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Super 8

June 14, 2011

A common phrase I have been hearing about Super 8 is that it’s “like E.T. mixed with The Goonies,” I’ve even heard frequent comparisons to director J.J. Abrams’ last film Cloverfield. Frankly the comparisons are pretty spot on, Super 8 is this generation’s E.T.: The Extra-Terrestrial with elements of The Goonies and Cloverfield sprinkled all over it, however, just not as good as either. Now that’s not to say Super 8 is a “bad” film in any way, it’s an exceptionally well-made film that allows Abrams to hone in on his skills as an auteur and prove his competence as a writer. While the finished product is an engaging cinematic experience, Super 8 just wasn’t as great as one would expect for a film directed by Abrams and produced by the great Steven Spielberg, especially if you’ve seen the aforementioned films before.

It’s summer in the town of Lillian, Ohio and the town sheriff Jackson Lamb (Kyle Chandler) and his son Joe (Joel Courtney) are still dealing with the death of Joe’s mother four months prior. Joe and his father don’t see eye to eye on many things, one being Joe’s devotion to his socially awkward friends whom spend much of their time making amateur zombie films on Joe’s best friend Charles’ Super 8 camera. In order to up their production value, Charles adds a love interest to his film, Alice Dainard (Elle Fanning) and suggests the group film at a local train station. However, while filming Joe notices a truck on the tracks that causes a passing train to derail leaving behind a trail of debris, mystery, and the fallen Super 8 camera to record the aftermath.

Immediately after Lillian begins to experience strange happenings; dogs have run away, family members are missing, electronic appliances are disappearing and power outages are frequent. When government officials began to make their presence known to the town, Jackson is determined to learn the truth of the train wreck from Military Colonel Nelec (Noah Emmerich). Meanwhile the boys use the wreck to their advantage, filming the aftermath as a means to further the production of their film. That is until their footage from the fateful night is developed and they discover a government cover-up hidden for decades.

Abrams is undoubtedly a talented director and writer, proven by his past works which are filled with genuinely original stories told visually in ambitious, unique ways. While Super 8 masters the elements of filmmaking, it’s not as developed as its predecessors were nor on its own. The development of Joe and Alice is outstanding as every aspect of Joe’s life seems to be explored from his passive personality that makes him a pushover to his peers to his behavior in dealing with the death of his mother. Joel Courtney is truly impressive as Joe embodying every bit of Joe’s easy going, willing to please personality. Courtney is so believable that merely looking at his face when he’s sad nearly brought tears to my eyes.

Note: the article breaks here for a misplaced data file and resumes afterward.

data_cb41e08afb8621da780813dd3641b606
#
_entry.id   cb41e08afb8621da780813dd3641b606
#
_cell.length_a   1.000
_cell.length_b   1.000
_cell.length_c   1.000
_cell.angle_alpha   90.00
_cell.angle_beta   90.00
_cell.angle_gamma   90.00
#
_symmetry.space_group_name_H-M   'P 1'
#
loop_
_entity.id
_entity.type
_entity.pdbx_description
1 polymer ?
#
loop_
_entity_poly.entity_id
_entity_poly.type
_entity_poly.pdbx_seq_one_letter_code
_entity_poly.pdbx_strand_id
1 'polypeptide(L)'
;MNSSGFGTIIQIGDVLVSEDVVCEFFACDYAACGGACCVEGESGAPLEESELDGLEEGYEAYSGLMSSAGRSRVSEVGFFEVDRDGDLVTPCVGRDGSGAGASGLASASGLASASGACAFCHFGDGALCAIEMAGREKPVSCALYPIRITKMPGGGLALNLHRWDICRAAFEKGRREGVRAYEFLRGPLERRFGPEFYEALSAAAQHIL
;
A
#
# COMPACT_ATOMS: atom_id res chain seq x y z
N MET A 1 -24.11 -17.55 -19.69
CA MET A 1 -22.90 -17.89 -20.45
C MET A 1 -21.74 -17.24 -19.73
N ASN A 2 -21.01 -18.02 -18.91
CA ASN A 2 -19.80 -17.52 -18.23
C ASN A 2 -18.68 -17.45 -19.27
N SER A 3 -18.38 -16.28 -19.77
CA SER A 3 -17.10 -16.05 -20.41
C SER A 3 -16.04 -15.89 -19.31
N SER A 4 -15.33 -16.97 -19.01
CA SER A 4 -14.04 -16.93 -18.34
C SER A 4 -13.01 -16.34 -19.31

Elle Fanning as Alice Dainard is equally remarkable as the character Alice allows Fanning to show her range and acting skills. Abrams cleverly writes Alice to be a natural born actor whom even makes the boys react in awe of her ability. Great performances are pulled out of nearly every actor and the entire cast is genuinely talented, however, their characters don’t receive the same attention that Alice and Joe obtain. Chandler as Jackson and Ron Eldard as Louis, Alice’s troubled drunken father, have the most potential for development as characters. However, not enough time is spent knowing them and getting past their surface motivation as it is for Alice and Joe; something that could have easily and effectively been done since the film has a running time of 112 minutes.

When looking at the films Super 8 has been compared to, Cloverfield was definitely more thrilling, The Goonies was more charming, and E.T. was more heartening and memorable. Abrams’ signature style of light glares at first is an intriguing effect to watch and brought a smile to my face that he had mastered his own ‘signature’, however, as the film continues so does the glare making the element too noticeable thus taking away from the genuine feel of the 1970s that he creates. Also the film uses the motif of mixing scenes that have been shot digitally with scenes shot on film. Such an effect has its place, for example in last year’s Blue Valentine where scenes of the past are on film and the present in digital For a cinephile like myself, the graininess of film is a pleasing sight to look at, but when matched with the clean look of digital in the same scene the effect becomes annoying and inconsistent.

Nevertheless, these are not reasons why Super 8 “fails” in any way, these are just elements that could have made it a much better film; Super 8 is still enjoyable with some great chuckles, tender moments and impressive camera work. It holds up as an entertaining and heartwarming film just not the memorable classic that it is lauded to be. Considering that most films in the past few years have been so supbar, I expect some to see Super 8 as a flawless victory. The realization that it isn’t will come soon or later or maybe for myself the realization that it is will hit but for now I’ll say I enjoyed it, I just have no intention of watching it again.

SEE IT. Once is enough though.

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